You know the old adage; it is when a person is trying to do something that is frustratingly obvious that it cannot be done, yet persists in it despite the reality of resistance. The truism itself by necessity requires one of three courses of action: You either cut off the edges of the square peg in order to shape it into a form where it can fit into the hole, or you smooth the edges of the circular hole and widen it such that the square peg can fit into it. The third option is: You continue to try and force the issue. And the fourth way is: You give up and walk away with obvious discontentment and frustration.
You want to remain friends with X, but X is a cad and no matter how much you try to change X, X will not change; and so you try and ignore X’s idiosyncrasies in an effort to extend the friendship, and remain frustrated at your attempts to change reality. Or, you try and please everyone but end up angering all — you cannot shape the square peg or widen the hole, because there is simply too much resistance from both to alter its shape, size or essence of being.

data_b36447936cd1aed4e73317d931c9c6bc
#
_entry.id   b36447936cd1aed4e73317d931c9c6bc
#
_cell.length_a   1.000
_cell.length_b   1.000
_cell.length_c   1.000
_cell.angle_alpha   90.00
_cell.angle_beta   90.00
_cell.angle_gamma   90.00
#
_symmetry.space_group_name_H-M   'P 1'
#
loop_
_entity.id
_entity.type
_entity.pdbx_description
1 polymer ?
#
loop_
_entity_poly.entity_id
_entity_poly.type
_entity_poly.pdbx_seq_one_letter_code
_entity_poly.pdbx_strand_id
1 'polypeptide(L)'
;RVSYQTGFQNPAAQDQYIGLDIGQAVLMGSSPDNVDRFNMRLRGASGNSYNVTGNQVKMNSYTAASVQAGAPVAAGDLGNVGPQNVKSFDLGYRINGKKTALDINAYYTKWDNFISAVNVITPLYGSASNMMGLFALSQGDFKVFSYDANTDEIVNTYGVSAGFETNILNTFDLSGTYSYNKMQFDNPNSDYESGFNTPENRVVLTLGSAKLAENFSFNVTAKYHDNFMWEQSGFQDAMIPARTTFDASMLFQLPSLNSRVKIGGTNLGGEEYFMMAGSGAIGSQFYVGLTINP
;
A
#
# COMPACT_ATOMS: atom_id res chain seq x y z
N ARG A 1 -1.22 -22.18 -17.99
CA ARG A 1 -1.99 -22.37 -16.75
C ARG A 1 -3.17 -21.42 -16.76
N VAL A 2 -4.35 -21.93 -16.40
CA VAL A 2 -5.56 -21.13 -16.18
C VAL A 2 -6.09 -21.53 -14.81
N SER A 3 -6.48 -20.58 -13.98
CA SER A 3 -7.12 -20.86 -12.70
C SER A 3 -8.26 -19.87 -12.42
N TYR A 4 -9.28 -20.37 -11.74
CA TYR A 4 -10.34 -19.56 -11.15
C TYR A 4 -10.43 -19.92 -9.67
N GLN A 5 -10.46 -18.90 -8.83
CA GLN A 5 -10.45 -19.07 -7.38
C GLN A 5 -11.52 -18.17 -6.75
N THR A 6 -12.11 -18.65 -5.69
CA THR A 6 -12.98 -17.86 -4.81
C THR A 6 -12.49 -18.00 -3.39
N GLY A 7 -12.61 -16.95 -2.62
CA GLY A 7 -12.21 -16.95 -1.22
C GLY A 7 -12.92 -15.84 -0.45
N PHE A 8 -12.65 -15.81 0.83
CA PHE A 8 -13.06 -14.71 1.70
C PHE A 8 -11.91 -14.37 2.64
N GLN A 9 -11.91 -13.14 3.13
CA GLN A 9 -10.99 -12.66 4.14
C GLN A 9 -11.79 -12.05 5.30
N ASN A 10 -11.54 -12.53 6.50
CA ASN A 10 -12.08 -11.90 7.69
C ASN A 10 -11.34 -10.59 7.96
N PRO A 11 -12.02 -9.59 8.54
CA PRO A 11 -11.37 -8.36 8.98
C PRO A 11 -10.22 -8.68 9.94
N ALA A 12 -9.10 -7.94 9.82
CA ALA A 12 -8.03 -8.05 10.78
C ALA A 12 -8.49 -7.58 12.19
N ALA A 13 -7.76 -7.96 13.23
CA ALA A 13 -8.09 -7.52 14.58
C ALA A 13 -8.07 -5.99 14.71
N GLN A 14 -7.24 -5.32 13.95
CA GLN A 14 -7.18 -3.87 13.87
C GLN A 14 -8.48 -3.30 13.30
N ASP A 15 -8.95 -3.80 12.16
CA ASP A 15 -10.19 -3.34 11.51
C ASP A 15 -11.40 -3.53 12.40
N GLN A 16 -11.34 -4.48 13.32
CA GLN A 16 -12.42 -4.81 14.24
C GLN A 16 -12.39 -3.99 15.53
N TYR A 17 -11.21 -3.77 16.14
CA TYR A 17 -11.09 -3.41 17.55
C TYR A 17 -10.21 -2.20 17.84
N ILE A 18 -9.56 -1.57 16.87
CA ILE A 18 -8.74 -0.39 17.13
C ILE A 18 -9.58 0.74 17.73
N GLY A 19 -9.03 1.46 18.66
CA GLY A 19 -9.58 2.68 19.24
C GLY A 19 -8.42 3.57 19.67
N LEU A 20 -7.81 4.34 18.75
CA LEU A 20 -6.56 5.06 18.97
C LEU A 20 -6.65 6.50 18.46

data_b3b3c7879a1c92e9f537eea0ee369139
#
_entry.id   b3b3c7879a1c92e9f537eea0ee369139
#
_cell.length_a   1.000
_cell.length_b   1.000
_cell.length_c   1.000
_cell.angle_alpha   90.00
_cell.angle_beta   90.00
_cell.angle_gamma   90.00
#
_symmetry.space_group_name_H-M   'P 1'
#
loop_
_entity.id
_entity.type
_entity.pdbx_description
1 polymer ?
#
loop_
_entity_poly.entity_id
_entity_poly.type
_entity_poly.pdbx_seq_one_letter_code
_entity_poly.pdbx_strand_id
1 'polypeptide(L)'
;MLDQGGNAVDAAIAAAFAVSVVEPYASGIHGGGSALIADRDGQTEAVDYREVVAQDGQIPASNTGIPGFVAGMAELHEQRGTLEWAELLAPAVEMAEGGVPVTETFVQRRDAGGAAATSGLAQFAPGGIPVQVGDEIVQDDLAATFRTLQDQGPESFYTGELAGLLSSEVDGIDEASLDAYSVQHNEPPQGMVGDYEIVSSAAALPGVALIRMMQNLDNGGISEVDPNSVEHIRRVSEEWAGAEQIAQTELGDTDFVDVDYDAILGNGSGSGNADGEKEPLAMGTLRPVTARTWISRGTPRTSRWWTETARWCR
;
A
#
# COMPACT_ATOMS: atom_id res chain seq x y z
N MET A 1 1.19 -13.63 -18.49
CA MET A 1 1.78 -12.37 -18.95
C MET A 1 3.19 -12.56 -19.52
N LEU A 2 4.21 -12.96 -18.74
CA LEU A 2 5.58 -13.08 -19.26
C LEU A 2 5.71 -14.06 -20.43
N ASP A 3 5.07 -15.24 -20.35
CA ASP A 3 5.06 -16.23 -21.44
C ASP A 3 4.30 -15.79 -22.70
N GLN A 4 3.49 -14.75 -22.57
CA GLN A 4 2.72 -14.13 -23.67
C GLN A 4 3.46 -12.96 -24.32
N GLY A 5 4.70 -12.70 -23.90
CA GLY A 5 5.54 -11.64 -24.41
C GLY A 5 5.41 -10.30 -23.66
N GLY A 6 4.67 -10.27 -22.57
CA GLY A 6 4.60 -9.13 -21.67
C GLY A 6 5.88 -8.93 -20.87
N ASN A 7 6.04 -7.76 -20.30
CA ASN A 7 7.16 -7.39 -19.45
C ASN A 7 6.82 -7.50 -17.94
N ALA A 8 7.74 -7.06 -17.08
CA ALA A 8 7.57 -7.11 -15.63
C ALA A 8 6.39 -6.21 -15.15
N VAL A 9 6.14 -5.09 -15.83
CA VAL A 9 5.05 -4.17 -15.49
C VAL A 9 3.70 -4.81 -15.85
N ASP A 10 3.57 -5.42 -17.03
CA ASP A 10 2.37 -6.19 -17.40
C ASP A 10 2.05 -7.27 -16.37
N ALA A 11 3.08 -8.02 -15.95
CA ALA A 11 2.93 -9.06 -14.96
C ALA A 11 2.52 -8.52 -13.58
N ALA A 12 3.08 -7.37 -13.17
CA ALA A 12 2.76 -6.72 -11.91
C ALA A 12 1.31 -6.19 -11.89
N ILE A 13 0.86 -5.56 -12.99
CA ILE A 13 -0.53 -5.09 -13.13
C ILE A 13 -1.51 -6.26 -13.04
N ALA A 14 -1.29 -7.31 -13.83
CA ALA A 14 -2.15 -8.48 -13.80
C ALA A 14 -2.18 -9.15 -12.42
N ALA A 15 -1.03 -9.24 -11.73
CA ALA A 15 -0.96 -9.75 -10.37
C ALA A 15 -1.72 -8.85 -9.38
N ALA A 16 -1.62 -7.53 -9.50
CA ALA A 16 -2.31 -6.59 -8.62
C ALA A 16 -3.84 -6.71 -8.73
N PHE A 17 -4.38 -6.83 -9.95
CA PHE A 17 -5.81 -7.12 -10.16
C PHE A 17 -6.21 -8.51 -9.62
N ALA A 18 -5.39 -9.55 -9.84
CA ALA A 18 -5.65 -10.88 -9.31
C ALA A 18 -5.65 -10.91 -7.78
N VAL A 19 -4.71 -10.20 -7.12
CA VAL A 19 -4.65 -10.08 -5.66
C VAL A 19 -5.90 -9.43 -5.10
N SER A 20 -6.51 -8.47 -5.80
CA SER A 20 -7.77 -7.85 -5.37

Reality has its limits; that’s the beauty of the life we lead: virtual reality can be altered with a click of the button, but the reality of the real is that the quirkiness of life defies fullness of understanding, and the mystery of each individual denies total control.
For Federal employees and U.S. Postal workers who continue to struggle with a medical condition that prevents the Federal or Postal employee from performing one or more of the essential elements of his or her Federal or Postal job, the choices are clear: Stay and suffer; walk away and lose everything; or file for Federal Disability Retirement benefits with the U.S. Office of Personnel Management. In such a case, this third option is tantamount to shaving the edges of the square peg in order to fit into the hole, as opposed to trying to stay when it is no longer medically advisable, or to walk away and abandon everything in frustration.
Old adages remain relevant for a reason; the truth behind the words is retained and, indeed, there is still a recognition that truth prevails.
Robert R. McGill, Esquire